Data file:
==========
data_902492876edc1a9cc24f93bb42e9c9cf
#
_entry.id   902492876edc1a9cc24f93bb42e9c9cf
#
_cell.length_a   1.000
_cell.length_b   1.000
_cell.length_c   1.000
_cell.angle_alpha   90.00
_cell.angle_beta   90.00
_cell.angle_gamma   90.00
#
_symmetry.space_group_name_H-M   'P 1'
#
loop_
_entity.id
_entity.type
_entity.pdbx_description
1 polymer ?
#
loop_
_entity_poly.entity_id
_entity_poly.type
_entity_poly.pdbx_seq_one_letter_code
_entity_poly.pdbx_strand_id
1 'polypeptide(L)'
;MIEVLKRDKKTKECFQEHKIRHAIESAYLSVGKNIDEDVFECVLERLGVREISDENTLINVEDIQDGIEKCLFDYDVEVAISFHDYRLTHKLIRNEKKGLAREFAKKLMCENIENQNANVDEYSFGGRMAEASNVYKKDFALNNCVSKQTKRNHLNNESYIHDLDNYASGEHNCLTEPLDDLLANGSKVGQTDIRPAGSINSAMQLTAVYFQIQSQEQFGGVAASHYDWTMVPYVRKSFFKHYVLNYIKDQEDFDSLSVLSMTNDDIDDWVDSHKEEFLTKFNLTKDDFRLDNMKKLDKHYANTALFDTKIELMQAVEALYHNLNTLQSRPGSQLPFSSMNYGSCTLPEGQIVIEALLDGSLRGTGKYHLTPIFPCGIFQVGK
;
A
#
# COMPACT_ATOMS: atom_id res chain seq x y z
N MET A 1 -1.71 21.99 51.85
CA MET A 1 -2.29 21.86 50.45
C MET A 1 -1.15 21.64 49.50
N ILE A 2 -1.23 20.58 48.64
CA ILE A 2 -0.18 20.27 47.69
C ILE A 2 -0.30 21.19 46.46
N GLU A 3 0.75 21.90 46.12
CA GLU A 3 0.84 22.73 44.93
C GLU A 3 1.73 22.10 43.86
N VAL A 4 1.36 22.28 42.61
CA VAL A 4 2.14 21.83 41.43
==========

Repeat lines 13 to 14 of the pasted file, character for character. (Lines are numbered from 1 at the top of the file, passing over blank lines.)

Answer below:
#
loop_